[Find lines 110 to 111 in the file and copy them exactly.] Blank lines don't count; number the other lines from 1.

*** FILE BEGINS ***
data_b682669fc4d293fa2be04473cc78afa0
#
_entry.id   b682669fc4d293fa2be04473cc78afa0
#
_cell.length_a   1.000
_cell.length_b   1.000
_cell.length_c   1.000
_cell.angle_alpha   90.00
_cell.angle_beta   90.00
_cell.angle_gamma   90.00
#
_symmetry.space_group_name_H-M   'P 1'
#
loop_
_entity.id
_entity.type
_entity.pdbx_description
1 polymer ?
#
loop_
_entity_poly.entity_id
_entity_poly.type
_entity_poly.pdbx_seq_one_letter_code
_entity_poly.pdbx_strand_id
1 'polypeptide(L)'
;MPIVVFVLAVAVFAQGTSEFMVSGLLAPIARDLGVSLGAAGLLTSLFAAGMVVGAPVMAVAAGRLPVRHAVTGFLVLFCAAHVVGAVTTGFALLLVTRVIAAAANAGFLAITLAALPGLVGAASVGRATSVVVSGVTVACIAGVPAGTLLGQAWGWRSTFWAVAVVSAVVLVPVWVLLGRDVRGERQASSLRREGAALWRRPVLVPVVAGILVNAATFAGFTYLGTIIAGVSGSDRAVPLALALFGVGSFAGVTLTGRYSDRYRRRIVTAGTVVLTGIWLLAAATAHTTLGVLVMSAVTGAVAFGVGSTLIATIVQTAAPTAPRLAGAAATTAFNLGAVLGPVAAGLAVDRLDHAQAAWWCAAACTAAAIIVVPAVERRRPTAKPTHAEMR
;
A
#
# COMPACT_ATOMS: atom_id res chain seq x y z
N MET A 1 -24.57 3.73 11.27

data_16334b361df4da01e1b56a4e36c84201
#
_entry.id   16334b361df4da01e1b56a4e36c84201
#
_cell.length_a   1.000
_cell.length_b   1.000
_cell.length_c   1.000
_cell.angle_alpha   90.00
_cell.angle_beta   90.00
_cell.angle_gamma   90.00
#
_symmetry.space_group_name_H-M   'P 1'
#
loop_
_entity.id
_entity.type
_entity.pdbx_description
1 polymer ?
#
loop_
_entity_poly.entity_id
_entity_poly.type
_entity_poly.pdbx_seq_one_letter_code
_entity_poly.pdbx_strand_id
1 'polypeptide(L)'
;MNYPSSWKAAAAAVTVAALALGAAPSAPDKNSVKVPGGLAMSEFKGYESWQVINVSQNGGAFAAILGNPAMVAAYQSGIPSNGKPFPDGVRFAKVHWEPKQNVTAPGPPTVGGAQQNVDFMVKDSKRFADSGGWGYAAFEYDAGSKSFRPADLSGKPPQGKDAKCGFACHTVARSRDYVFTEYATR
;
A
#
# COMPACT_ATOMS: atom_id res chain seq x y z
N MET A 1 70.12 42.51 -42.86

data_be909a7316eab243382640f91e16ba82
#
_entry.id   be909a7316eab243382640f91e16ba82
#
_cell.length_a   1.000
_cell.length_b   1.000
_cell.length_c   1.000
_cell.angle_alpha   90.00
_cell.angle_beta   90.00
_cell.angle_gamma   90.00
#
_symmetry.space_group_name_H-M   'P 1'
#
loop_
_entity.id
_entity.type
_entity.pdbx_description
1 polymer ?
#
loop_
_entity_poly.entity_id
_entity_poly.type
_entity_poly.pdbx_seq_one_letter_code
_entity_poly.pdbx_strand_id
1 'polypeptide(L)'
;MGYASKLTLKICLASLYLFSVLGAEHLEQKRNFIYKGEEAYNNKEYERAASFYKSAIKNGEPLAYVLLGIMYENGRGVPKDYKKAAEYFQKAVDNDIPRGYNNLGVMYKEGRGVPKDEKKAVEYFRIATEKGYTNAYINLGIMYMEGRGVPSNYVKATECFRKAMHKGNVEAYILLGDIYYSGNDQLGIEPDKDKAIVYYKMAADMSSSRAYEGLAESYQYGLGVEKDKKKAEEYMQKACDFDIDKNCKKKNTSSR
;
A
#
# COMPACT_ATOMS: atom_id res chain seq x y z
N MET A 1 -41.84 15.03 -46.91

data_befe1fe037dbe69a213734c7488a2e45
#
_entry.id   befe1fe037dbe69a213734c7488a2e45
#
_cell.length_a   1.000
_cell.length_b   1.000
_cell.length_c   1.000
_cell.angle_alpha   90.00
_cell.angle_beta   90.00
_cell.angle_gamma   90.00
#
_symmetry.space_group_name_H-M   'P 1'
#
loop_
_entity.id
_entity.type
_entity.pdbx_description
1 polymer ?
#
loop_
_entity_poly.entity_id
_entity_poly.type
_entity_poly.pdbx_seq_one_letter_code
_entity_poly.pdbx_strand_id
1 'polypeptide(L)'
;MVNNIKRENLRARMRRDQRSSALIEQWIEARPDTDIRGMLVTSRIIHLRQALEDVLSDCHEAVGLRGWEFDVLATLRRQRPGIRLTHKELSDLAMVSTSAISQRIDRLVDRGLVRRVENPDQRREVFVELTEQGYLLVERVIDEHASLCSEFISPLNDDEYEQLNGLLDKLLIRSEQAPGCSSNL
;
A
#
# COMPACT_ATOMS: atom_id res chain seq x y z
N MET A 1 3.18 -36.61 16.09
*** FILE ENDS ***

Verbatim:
_entity.pdbx_description
1 polymer ?